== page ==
early and often

DeSantis’s Weak Supreme Court Pitch Is No Threat to Trump

Photo: Mandel Ngan/AFP via Getty Images

As he formally announces his 2024 presidential candidacy from a position well behind Donald Trump, it’s understandable that Ron DeSantis wants to compete with the 45th president’s accomplishments on behalf of conservative activists. And while addressing conservative Christians at the National Religious Broadcasters confab in Orlando earlier this week DeSantis had a particularly big mountain to climb: How do you top Trump-picked Supreme Court justices fulfilling a promise to get Roe v. Wade reversed?

Trump already appointed three youngish conservatives justices, so what’s left for President DeSantis to do? He seemed to recognize the problem, as the New York Times reported:

“I think if you look over, you know, the next two presidential terms, there is a good chance that you could be called upon to seek replacements for Justice Clarence Thomas and Justice Samuel Alito,” Mr. DeSantis said, referring to two of the court’s most staunchly conservative members. “And the issue with that is you can’t really do better than those two. They are the gold standard for jurisprudence.”

But a president who sticks around long enough might be able to replace, say, 68-year-old Justice Sonia Sotomayor, a liberal Obama appointee, or 67-year-old Chief Justice John Roberts, known in conservative circles as an unreliable squish. And so we have DeSantis’s offer, notes the Times:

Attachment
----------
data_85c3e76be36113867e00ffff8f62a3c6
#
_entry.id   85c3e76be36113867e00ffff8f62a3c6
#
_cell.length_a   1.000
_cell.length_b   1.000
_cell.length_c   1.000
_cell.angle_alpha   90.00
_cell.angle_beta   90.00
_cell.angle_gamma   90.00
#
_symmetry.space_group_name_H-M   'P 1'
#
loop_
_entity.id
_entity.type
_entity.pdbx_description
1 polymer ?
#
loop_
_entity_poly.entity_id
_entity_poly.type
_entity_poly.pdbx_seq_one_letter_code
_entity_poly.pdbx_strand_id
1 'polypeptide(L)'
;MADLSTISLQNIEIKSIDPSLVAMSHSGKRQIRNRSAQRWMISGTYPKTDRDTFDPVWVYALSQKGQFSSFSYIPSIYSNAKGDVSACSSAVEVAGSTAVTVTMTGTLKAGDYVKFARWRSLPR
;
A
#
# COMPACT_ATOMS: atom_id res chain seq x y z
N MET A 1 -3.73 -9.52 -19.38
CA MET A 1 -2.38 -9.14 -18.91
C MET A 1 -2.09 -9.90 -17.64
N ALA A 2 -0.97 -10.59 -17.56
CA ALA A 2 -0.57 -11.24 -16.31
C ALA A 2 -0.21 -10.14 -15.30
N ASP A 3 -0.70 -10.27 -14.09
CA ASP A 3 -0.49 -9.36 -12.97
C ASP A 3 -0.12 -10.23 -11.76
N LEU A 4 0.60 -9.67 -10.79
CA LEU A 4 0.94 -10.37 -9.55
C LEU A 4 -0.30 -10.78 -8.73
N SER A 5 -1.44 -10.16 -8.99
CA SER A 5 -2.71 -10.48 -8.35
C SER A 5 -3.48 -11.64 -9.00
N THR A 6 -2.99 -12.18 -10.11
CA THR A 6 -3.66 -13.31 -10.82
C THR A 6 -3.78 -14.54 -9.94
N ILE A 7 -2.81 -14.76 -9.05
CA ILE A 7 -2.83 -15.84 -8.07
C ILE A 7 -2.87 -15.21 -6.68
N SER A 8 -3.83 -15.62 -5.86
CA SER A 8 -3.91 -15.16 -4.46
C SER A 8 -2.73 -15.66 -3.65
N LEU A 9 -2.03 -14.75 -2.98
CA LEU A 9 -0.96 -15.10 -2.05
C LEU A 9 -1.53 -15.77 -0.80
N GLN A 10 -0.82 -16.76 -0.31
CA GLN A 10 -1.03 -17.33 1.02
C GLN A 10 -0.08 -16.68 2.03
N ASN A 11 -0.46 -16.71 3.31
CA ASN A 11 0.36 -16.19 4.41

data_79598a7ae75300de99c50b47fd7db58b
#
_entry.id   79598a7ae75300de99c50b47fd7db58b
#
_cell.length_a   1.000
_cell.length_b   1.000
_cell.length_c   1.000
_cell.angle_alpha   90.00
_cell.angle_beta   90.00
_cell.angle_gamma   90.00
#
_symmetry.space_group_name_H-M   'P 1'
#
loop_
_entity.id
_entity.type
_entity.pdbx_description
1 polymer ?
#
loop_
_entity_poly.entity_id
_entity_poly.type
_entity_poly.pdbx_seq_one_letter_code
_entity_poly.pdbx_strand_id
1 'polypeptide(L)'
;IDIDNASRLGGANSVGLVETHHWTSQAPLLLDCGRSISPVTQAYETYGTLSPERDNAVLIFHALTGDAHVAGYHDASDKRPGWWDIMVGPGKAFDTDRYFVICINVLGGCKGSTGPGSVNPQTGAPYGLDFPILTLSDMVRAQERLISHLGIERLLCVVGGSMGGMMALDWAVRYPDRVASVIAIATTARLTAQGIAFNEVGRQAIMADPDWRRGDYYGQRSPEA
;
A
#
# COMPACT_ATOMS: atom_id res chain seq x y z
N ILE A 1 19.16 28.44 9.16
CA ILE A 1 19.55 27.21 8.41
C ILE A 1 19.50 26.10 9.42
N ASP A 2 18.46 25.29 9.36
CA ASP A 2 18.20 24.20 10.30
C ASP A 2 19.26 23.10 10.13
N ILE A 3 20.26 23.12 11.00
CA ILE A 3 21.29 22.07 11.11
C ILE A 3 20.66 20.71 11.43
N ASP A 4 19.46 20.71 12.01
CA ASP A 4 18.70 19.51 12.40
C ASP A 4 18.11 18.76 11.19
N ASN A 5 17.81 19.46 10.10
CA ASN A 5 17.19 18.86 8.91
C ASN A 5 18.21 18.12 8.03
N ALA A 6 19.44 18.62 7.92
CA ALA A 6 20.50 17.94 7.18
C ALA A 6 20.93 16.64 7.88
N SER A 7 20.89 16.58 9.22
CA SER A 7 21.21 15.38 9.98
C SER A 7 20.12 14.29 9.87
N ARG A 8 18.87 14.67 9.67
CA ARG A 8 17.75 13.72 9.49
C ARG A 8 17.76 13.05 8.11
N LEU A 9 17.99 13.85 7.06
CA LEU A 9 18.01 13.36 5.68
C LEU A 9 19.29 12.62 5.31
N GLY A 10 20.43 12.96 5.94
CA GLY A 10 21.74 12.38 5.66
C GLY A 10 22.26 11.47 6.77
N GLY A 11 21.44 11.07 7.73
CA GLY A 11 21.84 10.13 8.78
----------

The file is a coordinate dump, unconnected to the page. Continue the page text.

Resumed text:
Gov. Ron DeSantis of Florida has begun articulating a new rationale for why Republicans should nominate him over former President Donald J. Trump, saying he could “fortify” the Supreme Court’s conservative majority during a potential eight years in office.

“You would have a 7-2 conservative majority on the Supreme Court that would last a quarter-century,” Mr. DeSantis said on Monday during an address to the National Religious Broadcasters Convention in Orlando. “So this is big stuff, very important that that gets done right.”

Trump, you see, will only be eligible for one more term in the White House, assuming he defers to the constitutional term limit. The Florida governor could happily pack the Court with right-wing judicial-activist nominations right on into the 2030s!

This argument, which DeSantis is likely to make more generally going forward, isn’t all that compelling if you think through it for a bit. DeSantis is only 44. If he really wanted to extend Republican appointment powers in both the judicial and executive branches as long as possible, he’d defer to Trump in 2024 and then run to succeed him in 2028. The second term DeSantis would undoubtedly earn after turning the U.S. into a giant replica of Florida could give a grateful nation 12 straight years of MAGA-Republican governance and no telling how many federal judges. Indeed, the most principled thing DeSantis could and should have done was to cut a deal with Trump to become his 2024 running mate, avoiding all of the 2024 cycle’s intraparty unpleasantness and setting himself up as the Trumpist heir.

As it is, DeSantis might want to stop trying to outdo Trump on the judicial front. He could just tell conservative audiences he’ll let the Federalist Society choose his jurists sight unseen while he’s busy tormenting their common enemies via legislation and executive orders, which the increasingly right-wing courts will smile upon as they wield their gavels year after year after year.

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DeSantis’s Weak Supreme Court Pitch Is No Threat to Trump